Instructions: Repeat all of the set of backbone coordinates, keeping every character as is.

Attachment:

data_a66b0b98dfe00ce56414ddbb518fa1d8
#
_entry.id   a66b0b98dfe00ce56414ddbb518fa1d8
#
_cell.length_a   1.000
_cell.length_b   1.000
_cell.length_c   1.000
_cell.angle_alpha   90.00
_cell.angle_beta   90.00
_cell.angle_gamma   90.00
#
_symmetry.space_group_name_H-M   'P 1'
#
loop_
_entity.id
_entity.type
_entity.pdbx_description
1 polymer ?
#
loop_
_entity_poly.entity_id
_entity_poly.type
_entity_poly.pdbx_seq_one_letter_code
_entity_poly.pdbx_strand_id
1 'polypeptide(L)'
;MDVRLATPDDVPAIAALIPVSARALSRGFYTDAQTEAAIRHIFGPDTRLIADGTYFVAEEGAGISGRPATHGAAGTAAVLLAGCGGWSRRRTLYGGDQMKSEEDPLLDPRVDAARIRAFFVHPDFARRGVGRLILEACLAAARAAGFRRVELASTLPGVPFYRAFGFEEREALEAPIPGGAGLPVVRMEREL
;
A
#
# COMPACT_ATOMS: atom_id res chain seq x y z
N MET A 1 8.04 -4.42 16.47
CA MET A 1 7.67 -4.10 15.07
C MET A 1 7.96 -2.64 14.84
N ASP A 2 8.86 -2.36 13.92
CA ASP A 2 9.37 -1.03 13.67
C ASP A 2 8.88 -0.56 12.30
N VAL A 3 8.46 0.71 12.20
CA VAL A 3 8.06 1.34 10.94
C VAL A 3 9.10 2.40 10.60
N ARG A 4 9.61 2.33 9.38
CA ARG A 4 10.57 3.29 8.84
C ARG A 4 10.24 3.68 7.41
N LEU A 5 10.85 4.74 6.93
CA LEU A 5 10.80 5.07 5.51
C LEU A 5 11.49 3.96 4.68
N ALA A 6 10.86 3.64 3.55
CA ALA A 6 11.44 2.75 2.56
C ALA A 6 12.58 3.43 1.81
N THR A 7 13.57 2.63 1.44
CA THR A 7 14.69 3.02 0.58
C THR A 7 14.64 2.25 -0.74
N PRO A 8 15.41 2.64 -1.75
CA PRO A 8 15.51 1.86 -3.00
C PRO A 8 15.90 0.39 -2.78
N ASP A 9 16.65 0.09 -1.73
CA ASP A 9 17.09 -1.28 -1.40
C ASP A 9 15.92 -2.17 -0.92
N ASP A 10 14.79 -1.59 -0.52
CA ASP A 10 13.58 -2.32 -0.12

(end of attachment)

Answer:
data_a66b0b98dfe00ce56414ddbb518fa1d8
#
_entry.id   a66b0b98dfe00ce56414ddbb518fa1d8
#
_cell.length_a   1.000
_cell.length_b   1.000
_cell.length_c   1.000
_cell.angle_alpha   90.00
_cell.angle_beta   90.00
_cell.angle_gamma   90.00
#
_symmetry.space_group_name_H-M   'P 1'
#
loop_
_entity.id
_entity.type
_entity.pdbx_description
1 polymer ?
#
loop_
_entity_poly.entity_id
_entity_poly.type
_entity_poly.pdbx_seq_one_letter_code
_entity_poly.pdbx_strand_id
1 'polypeptide(L)'
;MDVRLATPDDVPAIAALIPVSARALSRGFYTDAQTEAAIRHIFGPDTRLIADGTYFVAEEGAGISGRPATHGAAGTAAVLLAGCGGWSRRRTLYGGDQMKSEEDPLLDPRVDAARIRAFFVHPDFARRGVGRLILEACLAAARAAGFRRVELASTLPGVPFYRAFGFEEREALEAPIPGGAGLPVVRMEREL
;
A
#
# COMPACT_ATOMS: atom_id res chain seq x y z
N MET A 1 8.04 -4.42 16.47
CA MET A 1 7.67 -4.10 15.07
C MET A 1 7.96 -2.64 14.84
N ASP A 2 8.86 -2.36 13.92
CA ASP A 2 9.37 -1.03 13.67
C ASP A 2 8.88 -0.56 12.30
N VAL A 3 8.46 0.71 12.20
CA VAL A 3 8.06 1.34 10.94
C VAL A 3 9.10 2.40 10.60
N ARG A 4 9.61 2.33 9.38
CA ARG A 4 10.57 3.29 8.84
C ARG A 4 10.24 3.68 7.41
N LEU A 5 10.85 4.74 6.93
CA LEU A 5 10.80 5.07 5.51
C LEU A 5 11.49 3.96 4.68
N ALA A 6 10.86 3.64 3.55
CA ALA A 6 11.44 2.75 2.56
C ALA A 6 12.58 3.43 1.81
N THR A 7 13.57 2.63 1.44
CA THR A 7 14.69 3.02 0.58
C THR A 7 14.64 2.25 -0.74
N PRO A 8 15.41 2.64 -1.75
CA PRO A 8 15.51 1.86 -3.00
C PRO A 8 15.90 0.39 -2.78
N ASP A 9 16.65 0.09 -1.73
CA ASP A 9 17.09 -1.28 -1.40
C ASP A 9 15.92 -2.17 -0.92
N ASP A 10 14.79 -1.59 -0.52
CA ASP A 10 13.58 -2.32 -0.12